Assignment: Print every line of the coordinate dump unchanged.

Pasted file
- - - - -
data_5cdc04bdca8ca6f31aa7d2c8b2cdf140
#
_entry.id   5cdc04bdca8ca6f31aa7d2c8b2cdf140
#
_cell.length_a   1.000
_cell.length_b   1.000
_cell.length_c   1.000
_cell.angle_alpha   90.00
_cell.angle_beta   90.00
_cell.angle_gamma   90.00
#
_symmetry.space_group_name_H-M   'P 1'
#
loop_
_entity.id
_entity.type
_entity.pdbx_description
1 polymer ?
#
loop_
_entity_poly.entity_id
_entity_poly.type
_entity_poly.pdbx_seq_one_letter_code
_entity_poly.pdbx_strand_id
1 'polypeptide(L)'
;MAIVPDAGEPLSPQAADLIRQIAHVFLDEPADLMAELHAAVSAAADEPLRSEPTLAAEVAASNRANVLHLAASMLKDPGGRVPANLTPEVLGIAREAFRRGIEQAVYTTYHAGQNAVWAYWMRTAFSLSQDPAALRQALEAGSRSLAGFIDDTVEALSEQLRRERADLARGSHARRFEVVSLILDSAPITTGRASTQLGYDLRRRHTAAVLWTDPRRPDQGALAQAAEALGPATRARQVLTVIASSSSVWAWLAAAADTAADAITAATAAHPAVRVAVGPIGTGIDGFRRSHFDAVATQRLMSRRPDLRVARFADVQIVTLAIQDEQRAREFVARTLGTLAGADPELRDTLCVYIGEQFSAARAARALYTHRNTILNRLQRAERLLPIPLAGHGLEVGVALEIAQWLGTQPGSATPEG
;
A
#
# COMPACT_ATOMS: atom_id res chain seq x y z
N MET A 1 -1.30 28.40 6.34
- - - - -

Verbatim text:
data_5cdc04bdca8ca6f31aa7d2c8b2cdf140
#
_entry.id   5cdc04bdca8ca6f31aa7d2c8b2cdf140
#
_cell.length_a   1.000
_cell.length_b   1.000
_cell.length_c   1.000
_cell.angle_alpha   90.00
_cell.angle_beta   90.00
_cell.angle_gamma   90.00
#
_symmetry.space_group_name_H-M   'P 1'
#
loop_
_entity.id
_entity.type
_entity.pdbx_description
1 polymer ?
#
loop_
_entity_poly.entity_id
_entity_poly.type
_entity_poly.pdbx_seq_one_letter_code
_entity_poly.pdbx_strand_id
1 'polypeptide(L)'
;MAIVPDAGEPLSPQAADLIRQIAHVFLDEPADLMAELHAAVSAAADEPLRSEPTLAAEVAASNRANVLHLAASMLKDPGGRVPANLTPEVLGIAREAFRRGIEQAVYTTYHAGQNAVWAYWMRTAFSLSQDPAALRQALEAGSRSLAGFIDDTVEALSEQLRRERADLARGSHARRFEVVSLILDSAPITTGRASTQLGYDLRRRHTAAVLWTDPRRPDQGALAQAAEALGPATRARQVLTVIASSSSVWAWLAAAADTAADAITAATAAHPAVRVAVGPIGTGIDGFRRSHFDAVATQRLMSRRPDLRVARFADVQIVTLAIQDEQRAREFVARTLGTLAGADPELRDTLCVYIGEQFSAARAARALYTHRNTILNRLQRAERLLPIPLAGHGLEVGVALEIAQWLGTQPGSATPEG
;
A
#
# COMPACT_ATOMS: atom_id res chain seq x y z
N MET A 1 -1.30 28.40 6.34